26 February 2013

Ethiopian Farming Co-Ops Begin Record Food Delivery for National Relief Efforts

Photo: Kate Holt/IRIN
Relief food at a WFP warehouse in Mogadishu, Somalia.

Local farmers' cooperatives in Ethiopia are beginning to deliver what is expected to be the largest amount of maize they ever sold to the United Nations World Food Programme (WFP), as part of a pilot project to promote small farmers' access to local markets.

"Our goal here is to support Ethiopia feeding itself," WFP Country Director Abdou Dieng said in a press release issued today.

The 28,000 metric tons of maize is enough to feed 1.8 million people for a month through relief distributions in the country.

"Buying food for our Ethiopia operation right here in Ethiopia makes sense in cost-effectiveness, and in providing a boost for the local economy by helping small farmers to get closer to markets."

WFP signed contracts with 16 cooperative unions last year, before the planting season began. The first deliveries on those contracts began arriving at WFP warehouses last week.

To support the cooperatives in fulfilling their contracts, WFP provides technical assistance in storage and post-harvest handling and logistical support.

Through agreements with local banks, several agricultural cooperatives were able to use their WFP contracts as collateral for loans to buy new equipment and aggregate more maize from their members.

The project is part of WFP's Purchase for Progress initiative (P4P), financed by the Bill and Melinda Gates Foundation and implemented in collaboration with the Government of Ethiopia through the Agricultural Transformation Agency (ATA).

The Ethiopian Government was praised last year for its innovative and effective efforts to build resilience and food self-sufficiency amid increasingly challenging climatic conditions.

The Horn of Africa experienced a food crisis last year that left an estimated 13 million people dependent on humanitarian assistance.

Halving the proportion of hungry people in the world by 2015 was among the objectives within the eight globally agreed anti-poverty targets known as the Millennium Development Goals (MDGs).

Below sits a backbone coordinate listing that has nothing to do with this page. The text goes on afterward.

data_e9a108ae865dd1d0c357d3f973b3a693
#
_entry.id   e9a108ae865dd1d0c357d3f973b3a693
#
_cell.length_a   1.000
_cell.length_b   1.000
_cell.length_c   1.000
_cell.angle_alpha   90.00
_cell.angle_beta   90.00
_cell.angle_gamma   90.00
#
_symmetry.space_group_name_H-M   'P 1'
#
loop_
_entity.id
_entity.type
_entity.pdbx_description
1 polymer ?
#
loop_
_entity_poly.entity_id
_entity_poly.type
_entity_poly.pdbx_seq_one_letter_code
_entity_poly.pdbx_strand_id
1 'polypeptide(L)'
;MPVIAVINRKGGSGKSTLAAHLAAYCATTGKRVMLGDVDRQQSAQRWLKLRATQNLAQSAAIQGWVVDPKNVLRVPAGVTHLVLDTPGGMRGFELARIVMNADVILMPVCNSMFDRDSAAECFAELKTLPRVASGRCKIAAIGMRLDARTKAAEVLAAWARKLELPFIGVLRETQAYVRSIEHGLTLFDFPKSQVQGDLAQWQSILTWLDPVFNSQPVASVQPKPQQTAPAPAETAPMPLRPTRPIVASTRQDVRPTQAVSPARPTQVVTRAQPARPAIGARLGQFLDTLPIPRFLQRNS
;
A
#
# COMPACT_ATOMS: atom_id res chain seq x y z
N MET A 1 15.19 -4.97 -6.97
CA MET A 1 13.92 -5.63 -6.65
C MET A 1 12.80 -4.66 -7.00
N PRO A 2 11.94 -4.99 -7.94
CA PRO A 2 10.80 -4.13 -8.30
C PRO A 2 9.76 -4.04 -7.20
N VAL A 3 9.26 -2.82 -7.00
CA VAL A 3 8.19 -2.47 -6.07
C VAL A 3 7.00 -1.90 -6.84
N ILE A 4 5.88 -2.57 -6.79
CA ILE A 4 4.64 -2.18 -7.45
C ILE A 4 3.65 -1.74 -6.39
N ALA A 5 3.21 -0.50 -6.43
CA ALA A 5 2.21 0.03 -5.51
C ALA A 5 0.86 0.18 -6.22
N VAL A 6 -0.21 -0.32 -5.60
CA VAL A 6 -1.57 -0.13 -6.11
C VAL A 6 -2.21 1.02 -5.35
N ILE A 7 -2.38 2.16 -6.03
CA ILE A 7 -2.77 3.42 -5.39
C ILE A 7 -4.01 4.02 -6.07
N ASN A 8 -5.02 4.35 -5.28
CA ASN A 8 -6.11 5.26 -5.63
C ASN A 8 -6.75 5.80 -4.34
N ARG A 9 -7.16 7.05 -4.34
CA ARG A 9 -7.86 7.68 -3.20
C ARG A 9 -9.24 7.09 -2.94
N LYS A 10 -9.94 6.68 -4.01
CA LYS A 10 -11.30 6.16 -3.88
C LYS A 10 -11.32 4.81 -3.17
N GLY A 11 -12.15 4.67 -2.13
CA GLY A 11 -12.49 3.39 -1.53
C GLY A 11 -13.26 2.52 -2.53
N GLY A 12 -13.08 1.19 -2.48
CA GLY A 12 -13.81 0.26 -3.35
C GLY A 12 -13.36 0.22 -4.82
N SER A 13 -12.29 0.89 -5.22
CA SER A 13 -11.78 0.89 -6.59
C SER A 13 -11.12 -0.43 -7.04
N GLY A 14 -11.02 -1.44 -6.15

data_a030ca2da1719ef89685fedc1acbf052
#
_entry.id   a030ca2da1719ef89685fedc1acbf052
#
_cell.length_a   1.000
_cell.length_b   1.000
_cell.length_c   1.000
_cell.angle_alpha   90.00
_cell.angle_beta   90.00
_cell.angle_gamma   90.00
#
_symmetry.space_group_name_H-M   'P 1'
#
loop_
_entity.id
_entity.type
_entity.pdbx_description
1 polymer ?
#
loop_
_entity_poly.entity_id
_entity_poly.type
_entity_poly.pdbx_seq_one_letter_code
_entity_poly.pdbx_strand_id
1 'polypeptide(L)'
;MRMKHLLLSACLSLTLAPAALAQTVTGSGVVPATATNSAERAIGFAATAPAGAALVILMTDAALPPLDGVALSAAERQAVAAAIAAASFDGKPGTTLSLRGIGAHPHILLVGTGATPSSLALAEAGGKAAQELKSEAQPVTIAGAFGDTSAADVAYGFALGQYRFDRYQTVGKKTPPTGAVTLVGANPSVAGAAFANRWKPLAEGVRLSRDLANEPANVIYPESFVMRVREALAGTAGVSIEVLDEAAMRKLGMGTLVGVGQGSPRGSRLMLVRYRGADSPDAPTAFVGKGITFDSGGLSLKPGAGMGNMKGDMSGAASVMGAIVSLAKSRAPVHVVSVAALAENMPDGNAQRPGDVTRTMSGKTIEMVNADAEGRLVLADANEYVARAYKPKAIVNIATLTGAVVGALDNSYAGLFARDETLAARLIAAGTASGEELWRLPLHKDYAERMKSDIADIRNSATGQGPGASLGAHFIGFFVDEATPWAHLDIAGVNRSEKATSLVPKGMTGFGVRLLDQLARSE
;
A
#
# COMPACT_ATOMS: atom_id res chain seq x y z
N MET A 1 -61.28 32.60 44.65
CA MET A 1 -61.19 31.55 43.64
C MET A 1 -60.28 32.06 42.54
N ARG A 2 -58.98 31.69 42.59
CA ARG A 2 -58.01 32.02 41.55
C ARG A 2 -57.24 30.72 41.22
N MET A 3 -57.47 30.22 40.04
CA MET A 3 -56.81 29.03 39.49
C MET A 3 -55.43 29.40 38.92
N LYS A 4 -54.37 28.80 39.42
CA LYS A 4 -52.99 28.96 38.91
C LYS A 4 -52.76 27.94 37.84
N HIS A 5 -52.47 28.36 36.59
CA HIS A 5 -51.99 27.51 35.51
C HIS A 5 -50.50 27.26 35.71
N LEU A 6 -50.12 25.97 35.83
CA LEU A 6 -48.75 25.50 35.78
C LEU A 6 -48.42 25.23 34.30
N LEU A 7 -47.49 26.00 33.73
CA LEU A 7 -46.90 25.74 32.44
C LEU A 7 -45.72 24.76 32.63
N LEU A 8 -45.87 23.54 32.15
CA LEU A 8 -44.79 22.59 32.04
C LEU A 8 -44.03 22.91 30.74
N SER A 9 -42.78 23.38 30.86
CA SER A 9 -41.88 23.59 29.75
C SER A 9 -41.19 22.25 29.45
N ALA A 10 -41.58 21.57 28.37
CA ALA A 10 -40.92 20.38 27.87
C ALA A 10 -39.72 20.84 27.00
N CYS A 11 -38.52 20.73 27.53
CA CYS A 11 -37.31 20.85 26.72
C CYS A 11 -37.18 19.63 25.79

Ads by Google

Copyright © 2013 UN News Service. All rights reserved. Distributed by AllAfrica Global Media (allAfrica.com). To contact the copyright holder directly for corrections — or for permission to republish or make other authorized use of this material, click here.

AllAfrica publishes around 2,000 reports a day from more than 130 news organizations and over 200 other institutions and individuals, representing a diversity of positions on every topic. We publish news and views ranging from vigorous opponents of governments to government publications and spokespersons. Publishers named above each report are responsible for their own content, which AllAfrica does not have the legal right to edit or correct.

Articles and commentaries that identify allAfrica.com as the publisher are produced or commissioned by AllAfrica. To address comments or complaints, please Contact us.

InFocus

Aid Agencies Should 'Go Local'

Relief food at a WFP warehouse in Mogadishu, Somalia.

Aid agencies could reduce the billions they spend each year on buying goods from other countries and make a greater impact if they buy goods locally, African manufacturers say. Read more »